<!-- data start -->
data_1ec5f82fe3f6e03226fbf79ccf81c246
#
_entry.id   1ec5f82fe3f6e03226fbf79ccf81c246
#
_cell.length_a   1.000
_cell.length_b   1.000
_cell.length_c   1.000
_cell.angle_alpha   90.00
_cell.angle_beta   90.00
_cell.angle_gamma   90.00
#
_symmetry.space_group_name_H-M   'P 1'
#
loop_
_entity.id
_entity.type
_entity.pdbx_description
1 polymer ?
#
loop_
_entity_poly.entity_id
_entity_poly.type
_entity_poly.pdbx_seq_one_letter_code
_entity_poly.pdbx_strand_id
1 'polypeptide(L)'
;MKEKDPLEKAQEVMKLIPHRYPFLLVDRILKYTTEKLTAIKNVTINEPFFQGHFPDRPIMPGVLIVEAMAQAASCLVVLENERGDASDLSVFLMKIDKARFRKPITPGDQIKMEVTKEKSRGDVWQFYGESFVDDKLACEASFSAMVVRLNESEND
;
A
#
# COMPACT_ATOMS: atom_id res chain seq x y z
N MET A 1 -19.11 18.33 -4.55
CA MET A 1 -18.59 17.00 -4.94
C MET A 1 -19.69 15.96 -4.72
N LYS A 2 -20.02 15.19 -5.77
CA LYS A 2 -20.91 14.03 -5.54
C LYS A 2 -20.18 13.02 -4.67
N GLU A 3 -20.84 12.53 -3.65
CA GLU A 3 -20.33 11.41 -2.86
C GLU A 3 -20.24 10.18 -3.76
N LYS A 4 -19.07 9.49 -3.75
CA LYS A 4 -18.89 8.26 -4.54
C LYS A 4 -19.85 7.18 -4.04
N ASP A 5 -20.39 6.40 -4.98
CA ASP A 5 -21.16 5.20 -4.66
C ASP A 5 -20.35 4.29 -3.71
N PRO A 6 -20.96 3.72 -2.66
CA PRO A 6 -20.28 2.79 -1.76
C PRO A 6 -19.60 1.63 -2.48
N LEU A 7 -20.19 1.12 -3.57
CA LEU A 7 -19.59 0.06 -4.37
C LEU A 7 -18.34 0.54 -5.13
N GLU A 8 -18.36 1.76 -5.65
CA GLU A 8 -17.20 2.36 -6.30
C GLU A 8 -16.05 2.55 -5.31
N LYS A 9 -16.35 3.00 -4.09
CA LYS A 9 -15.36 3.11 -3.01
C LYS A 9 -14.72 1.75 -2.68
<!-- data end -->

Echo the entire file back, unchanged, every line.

data_1ec5f82fe3f6e03226fbf79ccf81c246
#
_entry.id   1ec5f82fe3f6e03226fbf79ccf81c246
#
_cell.length_a   1.000
_cell.length_b   1.000
_cell.length_c   1.000
_cell.angle_alpha   90.00
_cell.angle_beta   90.00
_cell.angle_gamma   90.00
#
_symmetry.space_group_name_H-M   'P 1'
#
loop_
_entity.id
_entity.type
_entity.pdbx_description
1 polymer ?
#
loop_
_entity_poly.entity_id
_entity_poly.type
_entity_poly.pdbx_seq_one_letter_code
_entity_poly.pdbx_strand_id
1 'polypeptide(L)'
;MKEKDPLEKAQEVMKLIPHRYPFLLVDRILKYTTEKLTAIKNVTINEPFFQGHFPDRPIMPGVLIVEAMAQAASCLVVLENERGDASDLSVFLMKIDKARFRKPITPGDQIKMEVTKEKSRGDVWQFYGESFVDDKLACEASFSAMVVRLNESEND
;
A
#
# COMPACT_ATOMS: atom_id res chain seq x y z
N MET A 1 -19.11 18.33 -4.55
CA MET A 1 -18.59 17.00 -4.94
C MET A 1 -19.69 15.96 -4.72
N LYS A 2 -20.02 15.19 -5.77
CA LYS A 2 -20.91 14.03 -5.54
C LYS A 2 -20.18 13.02 -4.67
N GLU A 3 -20.84 12.53 -3.65
CA GLU A 3 -20.33 11.41 -2.86
C GLU A 3 -20.24 10.18 -3.76
N LYS A 4 -19.07 9.49 -3.75
CA LYS A 4 -18.89 8.26 -4.54
C LYS A 4 -19.85 7.18 -4.04
N ASP A 5 -20.39 6.40 -4.98
CA ASP A 5 -21.16 5.20 -4.66
C ASP A 5 -20.35 4.29 -3.71
N PRO A 6 -20.96 3.72 -2.66
CA PRO A 6 -20.28 2.79 -1.76
C PRO A 6 -19.60 1.63 -2.48
N LEU A 7 -20.19 1.12 -3.57
CA LEU A 7 -19.59 0.06 -4.37
C LEU A 7 -18.34 0.54 -5.13
N GLU A 8 -18.36 1.76 -5.65
CA GLU A 8 -17.20 2.36 -6.30
C GLU A 8 -16.05 2.55 -5.31
N LYS A 9 -16.35 3.00 -4.09
CA LYS A 9 -15.36 3.11 -3.01
C LYS A 9 -14.72 1.75 -2.68